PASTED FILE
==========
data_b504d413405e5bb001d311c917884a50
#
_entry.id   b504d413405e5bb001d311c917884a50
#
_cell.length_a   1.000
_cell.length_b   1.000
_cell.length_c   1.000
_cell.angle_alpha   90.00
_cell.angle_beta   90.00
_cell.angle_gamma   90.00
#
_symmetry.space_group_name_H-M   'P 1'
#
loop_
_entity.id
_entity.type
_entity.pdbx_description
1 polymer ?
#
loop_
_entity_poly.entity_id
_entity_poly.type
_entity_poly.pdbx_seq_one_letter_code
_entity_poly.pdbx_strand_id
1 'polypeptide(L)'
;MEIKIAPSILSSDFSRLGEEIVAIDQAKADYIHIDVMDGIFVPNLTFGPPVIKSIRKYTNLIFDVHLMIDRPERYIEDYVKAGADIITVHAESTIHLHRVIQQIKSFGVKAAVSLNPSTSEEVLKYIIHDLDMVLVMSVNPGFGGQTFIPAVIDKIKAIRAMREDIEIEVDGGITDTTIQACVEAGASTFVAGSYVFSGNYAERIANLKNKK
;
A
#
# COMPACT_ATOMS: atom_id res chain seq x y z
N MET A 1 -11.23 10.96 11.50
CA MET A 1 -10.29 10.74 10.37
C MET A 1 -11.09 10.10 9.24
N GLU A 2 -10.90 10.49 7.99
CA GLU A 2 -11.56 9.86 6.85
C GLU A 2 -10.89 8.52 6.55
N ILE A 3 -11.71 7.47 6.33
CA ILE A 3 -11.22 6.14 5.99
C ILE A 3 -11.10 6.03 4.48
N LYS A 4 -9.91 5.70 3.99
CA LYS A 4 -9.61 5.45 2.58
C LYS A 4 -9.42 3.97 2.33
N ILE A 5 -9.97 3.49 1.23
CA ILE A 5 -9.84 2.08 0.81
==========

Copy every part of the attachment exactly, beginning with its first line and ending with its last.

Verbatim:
data_b504d413405e5bb001d311c917884a50
#
_entry.id   b504d413405e5bb001d311c917884a50
#
_cell.length_a   1.000
_cell.length_b   1.000
_cell.length_c   1.000
_cell.angle_alpha   90.00
_cell.angle_beta   90.00
_cell.angle_gamma   90.00
#
_symmetry.space_group_name_H-M   'P 1'
#
loop_
_entity.id
_entity.type
_entity.pdbx_description
1 polymer ?
#
loop_
_entity_poly.entity_id
_entity_poly.type
_entity_poly.pdbx_seq_one_letter_code
_entity_poly.pdbx_strand_id
1 'polypeptide(L)'
;MEIKIAPSILSSDFSRLGEEIVAIDQAKADYIHIDVMDGIFVPNLTFGPPVIKSIRKYTNLIFDVHLMIDRPERYIEDYVKAGADIITVHAESTIHLHRVIQQIKSFGVKAAVSLNPSTSEEVLKYIIHDLDMVLVMSVNPGFGGQTFIPAVIDKIKAIRAMREDIEIEVDGGITDTTIQACVEAGASTFVAGSYVFSGNYAERIANLKNKK
;
A
#
# COMPACT_ATOMS: atom_id res chain seq x y z
N MET A 1 -11.23 10.96 11.50
CA MET A 1 -10.29 10.74 10.37
C MET A 1 -11.09 10.10 9.24
N GLU A 2 -10.90 10.49 7.99
CA GLU A 2 -11.56 9.86 6.85
C GLU A 2 -10.89 8.52 6.55
N ILE A 3 -11.71 7.47 6.33
CA ILE A 3 -11.22 6.14 5.99
C ILE A 3 -11.10 6.03 4.48
N LYS A 4 -9.91 5.70 3.99
CA LYS A 4 -9.61 5.45 2.58
C LYS A 4 -9.42 3.97 2.33
N ILE A 5 -9.97 3.49 1.23
CA ILE A 5 -9.84 2.08 0.81